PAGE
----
Facebook’s over-zealous face tagging
Should Facebook automatically suggest who is in a photo? Sebastian Huempfer asks whether Facebook’s photo tagging software infringes the privacy of its users.
Photo by claudiaveja under Creative Commons Attribution-NonCommercial-ShareAlike Licence.
On 23 September 2012 Facebook disabled automatic face tagging in photos for all users in Europe following an audit by Ireland’s data protection commissioner. When automatic face tagging is enabled, facial recognition software scans a user’s photos and suggests who might be in them. European regulators had for months criticised the feature, with some arguing the “right to anonymity is in danger”. Facebook initially resisted, insisting that automatic tagging did not contravene European laws because users could easily opt out of the service. The company eventually accepted the demands when regulators threatened legal action and fines. Facebook had previously clashed with regulators in Ireland, headquarters of Facebook’s non-US operations, and in Germany, where privacy laws ban any collection of data without the user’s direct consent.
The company faced similar problems in the US. In August 2012 the US Federal Trade Commission finalised a settlement with Facebook requiring “biennial privacy audits for the next 20 years” and forcing Facebook to make all future changes to its privacy policies opt-in rather than opt-out. Crucially, however, “new products with new privacy controls” need not be opt-in. In a statement, Facebook’s CEO Mark Zuckerberg played down the significance of this settlement.
Facebook’s policy changes annoy many of its users, and some countries appear to be more protective of their privacy than others. Of my 22 Facebook friends who use fake names for their main account, 16 are German. Most European countries share a preference for stricter privacy rules than the US. This collective preference has worked its way through democratic institutions and a global company is now forced to offer slightly different products abroad. In my mind, this does not constitute what our second principle calls “illegitimate encroachment” because it is democratically legitimated.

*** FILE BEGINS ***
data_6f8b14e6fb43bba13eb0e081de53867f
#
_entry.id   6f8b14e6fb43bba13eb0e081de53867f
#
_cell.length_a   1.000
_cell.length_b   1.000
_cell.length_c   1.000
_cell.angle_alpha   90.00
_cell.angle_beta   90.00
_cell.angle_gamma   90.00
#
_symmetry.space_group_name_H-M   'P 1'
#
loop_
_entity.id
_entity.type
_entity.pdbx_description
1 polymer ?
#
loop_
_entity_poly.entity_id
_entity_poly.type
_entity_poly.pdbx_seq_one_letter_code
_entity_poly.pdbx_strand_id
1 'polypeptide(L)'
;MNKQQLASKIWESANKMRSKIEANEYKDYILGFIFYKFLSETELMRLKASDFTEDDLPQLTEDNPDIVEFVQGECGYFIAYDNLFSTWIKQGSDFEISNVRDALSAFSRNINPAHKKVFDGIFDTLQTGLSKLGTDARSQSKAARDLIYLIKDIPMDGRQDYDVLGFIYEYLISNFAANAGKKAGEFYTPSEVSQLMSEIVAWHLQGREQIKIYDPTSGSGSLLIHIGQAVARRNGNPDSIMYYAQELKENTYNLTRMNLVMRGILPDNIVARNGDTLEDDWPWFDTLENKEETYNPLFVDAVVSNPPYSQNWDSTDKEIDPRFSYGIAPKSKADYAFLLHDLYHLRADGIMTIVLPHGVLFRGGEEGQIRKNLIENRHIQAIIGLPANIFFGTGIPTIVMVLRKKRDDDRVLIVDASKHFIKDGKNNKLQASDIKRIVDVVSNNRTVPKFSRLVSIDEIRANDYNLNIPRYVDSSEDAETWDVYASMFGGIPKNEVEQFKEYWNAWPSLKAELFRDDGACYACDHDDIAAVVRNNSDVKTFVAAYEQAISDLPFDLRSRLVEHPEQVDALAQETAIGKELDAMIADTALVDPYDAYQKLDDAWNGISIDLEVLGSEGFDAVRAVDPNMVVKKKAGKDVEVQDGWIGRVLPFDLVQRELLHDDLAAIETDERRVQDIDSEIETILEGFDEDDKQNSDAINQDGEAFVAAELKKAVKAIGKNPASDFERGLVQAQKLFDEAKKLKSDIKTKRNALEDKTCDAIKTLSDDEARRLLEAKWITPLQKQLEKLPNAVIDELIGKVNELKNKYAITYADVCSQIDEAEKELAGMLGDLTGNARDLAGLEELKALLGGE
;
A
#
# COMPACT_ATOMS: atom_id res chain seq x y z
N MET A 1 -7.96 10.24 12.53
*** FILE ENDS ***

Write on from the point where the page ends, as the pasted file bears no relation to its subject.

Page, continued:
The deeper problem with Facebook is that users are not just customers, but also the suppliers of information that Facebook sells to generate revenue. Not surprisingly, Facebook tries to get as much of that information as possible. But because Facebook has few credible competitors, it has become increasingly difficult for users to threaten to sell their information elsewhere. As long as there is no genuine alternative to Facebook, only collective pressure through regulation will stop the company from taking more information than users want to yield. This makes banning automatic tagging even more legitimate than a democratic mandate alone.
We are all entitled to a private life but should accept such scrutiny as is in the public interest.
Timothy Garton Ash
A personal introduction
Imagine that everything you express to the person closest to you, in your most intimate moments, is immediately posted online for all the world to see. This would not just be a nightmare of embarrassment; it would also mean that you would express yourself less freely. As anyone who has lived in a police state knows, if you fear that someone else might be listening, you no longer speak your mind. So privacy is not just an important, legitimate limit to free speech. Privacy is a condition for free speech.